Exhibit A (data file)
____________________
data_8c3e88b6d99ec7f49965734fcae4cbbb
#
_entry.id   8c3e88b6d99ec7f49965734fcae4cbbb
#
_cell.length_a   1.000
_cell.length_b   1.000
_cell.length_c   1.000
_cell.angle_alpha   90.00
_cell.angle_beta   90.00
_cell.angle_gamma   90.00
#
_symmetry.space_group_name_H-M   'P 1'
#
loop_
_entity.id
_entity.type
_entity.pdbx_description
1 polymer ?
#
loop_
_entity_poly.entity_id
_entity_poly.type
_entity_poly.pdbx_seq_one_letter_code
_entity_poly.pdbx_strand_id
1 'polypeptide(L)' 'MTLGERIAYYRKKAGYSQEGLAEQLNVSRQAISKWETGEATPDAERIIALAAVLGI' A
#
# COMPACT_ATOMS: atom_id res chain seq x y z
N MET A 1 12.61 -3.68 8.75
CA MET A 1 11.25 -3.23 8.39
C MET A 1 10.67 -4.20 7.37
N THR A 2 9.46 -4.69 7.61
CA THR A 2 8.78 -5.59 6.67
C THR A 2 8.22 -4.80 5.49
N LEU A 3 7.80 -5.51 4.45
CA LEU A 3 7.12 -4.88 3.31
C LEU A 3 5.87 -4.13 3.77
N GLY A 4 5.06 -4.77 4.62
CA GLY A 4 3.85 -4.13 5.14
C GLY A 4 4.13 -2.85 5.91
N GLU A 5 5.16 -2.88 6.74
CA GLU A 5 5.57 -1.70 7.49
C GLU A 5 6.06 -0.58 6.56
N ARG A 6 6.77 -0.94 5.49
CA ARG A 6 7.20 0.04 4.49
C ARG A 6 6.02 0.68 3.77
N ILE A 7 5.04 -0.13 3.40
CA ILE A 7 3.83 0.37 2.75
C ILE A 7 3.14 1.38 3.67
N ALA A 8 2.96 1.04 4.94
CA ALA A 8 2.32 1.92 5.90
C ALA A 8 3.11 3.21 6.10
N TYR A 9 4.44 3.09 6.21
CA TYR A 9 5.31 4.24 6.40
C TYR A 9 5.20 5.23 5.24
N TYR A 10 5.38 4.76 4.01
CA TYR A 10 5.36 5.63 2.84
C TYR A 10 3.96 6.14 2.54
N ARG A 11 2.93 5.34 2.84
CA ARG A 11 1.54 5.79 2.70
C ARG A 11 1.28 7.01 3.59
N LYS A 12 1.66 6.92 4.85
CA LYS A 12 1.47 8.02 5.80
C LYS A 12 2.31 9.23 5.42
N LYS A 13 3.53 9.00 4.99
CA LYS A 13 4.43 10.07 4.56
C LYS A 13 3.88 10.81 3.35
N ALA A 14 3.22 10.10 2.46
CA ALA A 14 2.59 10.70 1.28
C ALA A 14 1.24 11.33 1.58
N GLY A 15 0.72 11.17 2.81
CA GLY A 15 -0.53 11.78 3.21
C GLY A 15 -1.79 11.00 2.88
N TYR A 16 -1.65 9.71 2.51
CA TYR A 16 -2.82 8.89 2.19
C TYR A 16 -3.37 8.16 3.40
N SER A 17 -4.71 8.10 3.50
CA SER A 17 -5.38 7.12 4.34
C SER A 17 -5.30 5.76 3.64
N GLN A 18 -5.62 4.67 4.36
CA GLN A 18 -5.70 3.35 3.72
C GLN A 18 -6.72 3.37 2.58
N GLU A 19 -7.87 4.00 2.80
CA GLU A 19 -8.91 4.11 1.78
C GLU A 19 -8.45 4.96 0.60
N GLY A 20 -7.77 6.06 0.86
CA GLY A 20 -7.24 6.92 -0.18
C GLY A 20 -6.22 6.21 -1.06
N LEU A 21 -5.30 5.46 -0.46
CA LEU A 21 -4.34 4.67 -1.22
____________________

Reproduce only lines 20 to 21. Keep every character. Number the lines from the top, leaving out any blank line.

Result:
loop_
_entity_poly.entity_id